Renault to re-use Magnussen's Spa engine

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Renault has revealed that it intends to use the power plant that was in Kevin Magnussen's car when he suffered a high-speed accident going through Eau Rouge last month.

Magnussen escaped serious injury in the incident, which saw his car badly damaged by impact with the tyre walls at Raidillon after spinning out of control early in the Belgian Grand Prix at Spa-Francorchamps.

But the team has revealed that despite the apparently devastating accident which meant the team was forced to use a new chassis for Magnussen at Monza, the power unit seemed to have escaped damage and would be available for use in practice at Singapore next weekend.

"It’s likely we’ll run Kevin’s Spa power unit on Friday in Singapore or Sepang as it looks like there was no serious damage to it in the accident," said the team's chief technical officer Bob Bell on Friday.

"One of the real success stories of this year has been how strong the power unit has been, not only though being able to exercise enhanced performance but in the reliability we’ve seen. It’s been a tremendous job from everyone in Viry," he added.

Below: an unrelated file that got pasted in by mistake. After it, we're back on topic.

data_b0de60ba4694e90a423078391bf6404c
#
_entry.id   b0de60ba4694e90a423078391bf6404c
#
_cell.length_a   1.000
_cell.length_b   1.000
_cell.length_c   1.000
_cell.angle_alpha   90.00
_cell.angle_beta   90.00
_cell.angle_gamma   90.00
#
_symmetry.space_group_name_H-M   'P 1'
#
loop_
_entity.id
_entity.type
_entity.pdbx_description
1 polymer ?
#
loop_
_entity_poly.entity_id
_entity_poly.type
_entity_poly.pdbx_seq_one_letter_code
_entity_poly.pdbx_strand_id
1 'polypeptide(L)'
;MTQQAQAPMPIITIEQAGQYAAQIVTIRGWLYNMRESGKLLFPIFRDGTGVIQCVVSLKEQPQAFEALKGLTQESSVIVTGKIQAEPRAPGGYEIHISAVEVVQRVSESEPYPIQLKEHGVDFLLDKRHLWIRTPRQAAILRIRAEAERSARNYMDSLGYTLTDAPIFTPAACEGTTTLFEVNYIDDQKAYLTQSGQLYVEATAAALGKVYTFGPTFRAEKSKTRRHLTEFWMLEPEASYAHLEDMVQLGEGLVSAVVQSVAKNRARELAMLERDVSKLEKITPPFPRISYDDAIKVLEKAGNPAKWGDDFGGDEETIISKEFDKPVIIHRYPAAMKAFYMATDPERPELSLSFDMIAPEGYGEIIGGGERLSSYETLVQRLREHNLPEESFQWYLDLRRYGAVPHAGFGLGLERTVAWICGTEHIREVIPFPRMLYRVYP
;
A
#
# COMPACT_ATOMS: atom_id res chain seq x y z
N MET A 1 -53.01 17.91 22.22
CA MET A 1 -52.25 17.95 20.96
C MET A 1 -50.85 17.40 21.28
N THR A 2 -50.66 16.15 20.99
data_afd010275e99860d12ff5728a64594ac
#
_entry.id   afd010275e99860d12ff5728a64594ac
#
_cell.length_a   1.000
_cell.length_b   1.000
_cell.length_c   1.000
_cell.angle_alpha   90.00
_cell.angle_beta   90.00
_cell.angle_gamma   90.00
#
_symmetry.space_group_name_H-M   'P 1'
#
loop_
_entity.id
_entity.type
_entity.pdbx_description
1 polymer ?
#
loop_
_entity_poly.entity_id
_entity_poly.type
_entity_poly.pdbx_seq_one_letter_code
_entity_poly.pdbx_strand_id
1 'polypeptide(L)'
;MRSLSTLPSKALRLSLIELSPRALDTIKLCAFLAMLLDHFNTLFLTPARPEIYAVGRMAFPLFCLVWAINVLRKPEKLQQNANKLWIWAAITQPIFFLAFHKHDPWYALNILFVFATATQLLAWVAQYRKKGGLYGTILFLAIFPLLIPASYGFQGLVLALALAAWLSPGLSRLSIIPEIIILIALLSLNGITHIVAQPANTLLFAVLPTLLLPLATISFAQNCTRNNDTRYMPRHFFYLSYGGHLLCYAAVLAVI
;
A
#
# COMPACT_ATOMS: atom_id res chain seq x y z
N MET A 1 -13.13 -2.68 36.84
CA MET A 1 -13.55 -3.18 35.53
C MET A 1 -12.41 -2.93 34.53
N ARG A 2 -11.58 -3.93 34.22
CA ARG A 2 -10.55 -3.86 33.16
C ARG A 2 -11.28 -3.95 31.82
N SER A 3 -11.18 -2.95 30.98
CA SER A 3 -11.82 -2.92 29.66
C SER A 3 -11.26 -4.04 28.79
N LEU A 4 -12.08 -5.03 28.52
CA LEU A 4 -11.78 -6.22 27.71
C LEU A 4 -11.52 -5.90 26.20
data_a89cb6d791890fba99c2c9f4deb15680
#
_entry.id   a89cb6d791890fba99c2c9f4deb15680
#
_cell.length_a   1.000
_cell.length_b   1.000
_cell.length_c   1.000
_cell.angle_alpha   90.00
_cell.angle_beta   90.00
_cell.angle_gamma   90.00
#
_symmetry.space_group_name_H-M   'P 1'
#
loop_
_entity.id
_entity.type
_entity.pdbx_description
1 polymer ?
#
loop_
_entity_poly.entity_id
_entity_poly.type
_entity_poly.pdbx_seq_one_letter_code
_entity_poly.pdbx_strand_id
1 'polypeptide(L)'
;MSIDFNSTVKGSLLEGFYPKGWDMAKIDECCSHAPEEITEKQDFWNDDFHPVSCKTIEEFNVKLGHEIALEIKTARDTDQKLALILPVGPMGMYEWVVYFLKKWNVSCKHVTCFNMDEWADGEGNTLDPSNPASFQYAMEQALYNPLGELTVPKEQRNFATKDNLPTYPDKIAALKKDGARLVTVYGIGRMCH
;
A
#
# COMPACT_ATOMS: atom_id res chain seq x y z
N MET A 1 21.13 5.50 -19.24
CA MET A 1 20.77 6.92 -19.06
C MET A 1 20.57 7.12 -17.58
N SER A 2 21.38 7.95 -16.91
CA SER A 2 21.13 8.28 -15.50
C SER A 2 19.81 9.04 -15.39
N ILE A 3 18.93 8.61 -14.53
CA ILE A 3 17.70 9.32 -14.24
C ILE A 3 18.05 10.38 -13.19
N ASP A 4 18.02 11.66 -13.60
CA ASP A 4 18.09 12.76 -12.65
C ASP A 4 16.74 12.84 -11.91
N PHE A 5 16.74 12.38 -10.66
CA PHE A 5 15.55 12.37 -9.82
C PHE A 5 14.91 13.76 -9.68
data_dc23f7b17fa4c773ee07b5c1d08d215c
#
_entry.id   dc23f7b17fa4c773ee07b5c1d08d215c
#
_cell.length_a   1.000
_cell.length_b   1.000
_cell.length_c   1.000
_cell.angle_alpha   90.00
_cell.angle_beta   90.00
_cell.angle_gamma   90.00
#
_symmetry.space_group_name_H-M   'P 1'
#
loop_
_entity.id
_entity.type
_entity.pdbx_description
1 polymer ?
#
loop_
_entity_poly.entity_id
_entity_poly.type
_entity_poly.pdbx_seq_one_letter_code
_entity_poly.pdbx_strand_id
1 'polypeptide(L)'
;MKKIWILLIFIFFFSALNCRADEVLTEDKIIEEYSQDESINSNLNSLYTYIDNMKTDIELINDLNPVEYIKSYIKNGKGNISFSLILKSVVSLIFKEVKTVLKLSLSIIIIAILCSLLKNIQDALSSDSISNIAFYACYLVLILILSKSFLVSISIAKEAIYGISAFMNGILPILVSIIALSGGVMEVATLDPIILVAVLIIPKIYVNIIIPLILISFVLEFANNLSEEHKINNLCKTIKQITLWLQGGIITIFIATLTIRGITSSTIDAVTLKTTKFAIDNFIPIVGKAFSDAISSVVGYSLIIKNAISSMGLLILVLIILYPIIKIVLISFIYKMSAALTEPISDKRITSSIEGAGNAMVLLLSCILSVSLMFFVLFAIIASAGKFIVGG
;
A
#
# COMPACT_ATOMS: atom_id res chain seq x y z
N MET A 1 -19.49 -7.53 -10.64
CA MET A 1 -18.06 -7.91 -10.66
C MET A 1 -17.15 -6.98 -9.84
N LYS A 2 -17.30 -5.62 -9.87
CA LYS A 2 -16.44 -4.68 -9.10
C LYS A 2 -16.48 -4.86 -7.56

Because of the high heat and humidity, Singapore's Marina Bay Street Circuit is a particularly gruelling venue for both cars and drivers.

"It’s a race where drivers really have to be on their mettle. It’s tough for everyone as it’s hot and humid. For the drivers, it’s a long race on a bumpy circuit," explained Bell.

"It’s tough on brakes and requires high downforce but that said, there’s nothing to say that we shouldn’t put on a reasonable show," he continued.

"Most of the corners are low speed so that’s what we target with the set-up. It’s quite bumpy so you need to get a good set-up for ride then it’s fine tuning around that. If you have a solid base set-up the pace will come to you over the sessions as the grip from the surface improves and driver confidence grows.

"Over the course of the weekend one of our biggest challenges is understanding the car with the moving target of track surface evolution.

"This is the same with any street course and you can find yourself chasing your tail somewhat as it’s difficult to ascertain if any lap time improvement is from a change made to the car or just from the track surface improvement.

"For this reason you don’t want to change too much of the car set-up over the practice sessions.

"To have a strong Grand Prix you need to arrive with a good set-up out of the box so the drivers can gain pace through both their confidence and circuit evolution."

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